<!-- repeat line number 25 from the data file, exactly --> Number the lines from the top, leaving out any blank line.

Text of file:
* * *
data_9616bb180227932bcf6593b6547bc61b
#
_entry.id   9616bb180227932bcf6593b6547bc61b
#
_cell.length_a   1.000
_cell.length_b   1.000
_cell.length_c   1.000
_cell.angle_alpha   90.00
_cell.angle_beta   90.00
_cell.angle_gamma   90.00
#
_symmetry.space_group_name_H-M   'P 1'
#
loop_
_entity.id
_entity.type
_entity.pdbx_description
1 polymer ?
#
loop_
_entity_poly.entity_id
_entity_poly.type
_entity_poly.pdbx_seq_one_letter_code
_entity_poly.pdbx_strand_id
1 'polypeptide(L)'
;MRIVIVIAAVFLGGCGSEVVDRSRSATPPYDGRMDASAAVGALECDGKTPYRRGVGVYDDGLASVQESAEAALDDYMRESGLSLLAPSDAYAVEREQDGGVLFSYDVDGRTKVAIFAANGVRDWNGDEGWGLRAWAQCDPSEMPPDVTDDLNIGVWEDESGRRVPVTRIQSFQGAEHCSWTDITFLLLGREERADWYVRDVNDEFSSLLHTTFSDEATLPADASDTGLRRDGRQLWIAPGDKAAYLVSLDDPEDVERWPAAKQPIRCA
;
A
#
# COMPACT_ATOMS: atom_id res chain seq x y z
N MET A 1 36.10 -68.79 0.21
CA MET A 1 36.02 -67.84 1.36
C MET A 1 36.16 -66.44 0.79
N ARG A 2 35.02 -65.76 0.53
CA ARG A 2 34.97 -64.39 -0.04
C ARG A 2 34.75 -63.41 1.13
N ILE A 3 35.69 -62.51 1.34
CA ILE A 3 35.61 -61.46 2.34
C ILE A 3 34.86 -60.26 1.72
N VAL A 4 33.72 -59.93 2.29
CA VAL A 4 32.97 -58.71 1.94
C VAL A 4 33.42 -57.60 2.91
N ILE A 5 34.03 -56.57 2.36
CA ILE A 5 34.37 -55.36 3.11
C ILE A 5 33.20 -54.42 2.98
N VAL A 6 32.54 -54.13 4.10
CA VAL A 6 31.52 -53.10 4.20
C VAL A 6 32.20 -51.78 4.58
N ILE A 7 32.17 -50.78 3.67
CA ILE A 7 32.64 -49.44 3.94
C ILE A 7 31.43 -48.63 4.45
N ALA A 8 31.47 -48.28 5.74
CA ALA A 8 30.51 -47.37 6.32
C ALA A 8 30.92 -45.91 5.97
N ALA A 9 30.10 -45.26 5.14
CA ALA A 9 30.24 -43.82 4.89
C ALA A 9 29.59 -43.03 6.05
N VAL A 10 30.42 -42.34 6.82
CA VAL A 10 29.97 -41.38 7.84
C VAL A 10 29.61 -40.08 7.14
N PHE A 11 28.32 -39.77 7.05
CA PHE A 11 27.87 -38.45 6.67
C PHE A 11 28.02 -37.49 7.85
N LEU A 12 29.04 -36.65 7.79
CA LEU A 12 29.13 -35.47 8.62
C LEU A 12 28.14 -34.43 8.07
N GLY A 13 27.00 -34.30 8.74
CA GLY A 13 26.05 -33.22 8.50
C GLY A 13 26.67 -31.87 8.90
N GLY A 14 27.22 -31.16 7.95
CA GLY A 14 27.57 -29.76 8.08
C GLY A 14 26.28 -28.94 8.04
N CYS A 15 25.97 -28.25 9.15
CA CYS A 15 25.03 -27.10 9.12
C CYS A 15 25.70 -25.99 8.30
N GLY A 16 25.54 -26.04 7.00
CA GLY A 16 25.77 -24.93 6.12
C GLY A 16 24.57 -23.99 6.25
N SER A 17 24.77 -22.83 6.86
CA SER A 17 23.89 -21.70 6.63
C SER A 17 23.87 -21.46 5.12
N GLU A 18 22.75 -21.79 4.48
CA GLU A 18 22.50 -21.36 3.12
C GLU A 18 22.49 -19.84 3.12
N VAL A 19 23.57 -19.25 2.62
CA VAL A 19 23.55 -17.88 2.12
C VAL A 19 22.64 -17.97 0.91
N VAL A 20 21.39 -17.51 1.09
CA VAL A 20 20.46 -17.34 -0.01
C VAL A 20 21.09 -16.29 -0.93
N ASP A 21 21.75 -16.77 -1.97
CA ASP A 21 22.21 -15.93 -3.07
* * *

1 'polypeptide(L)'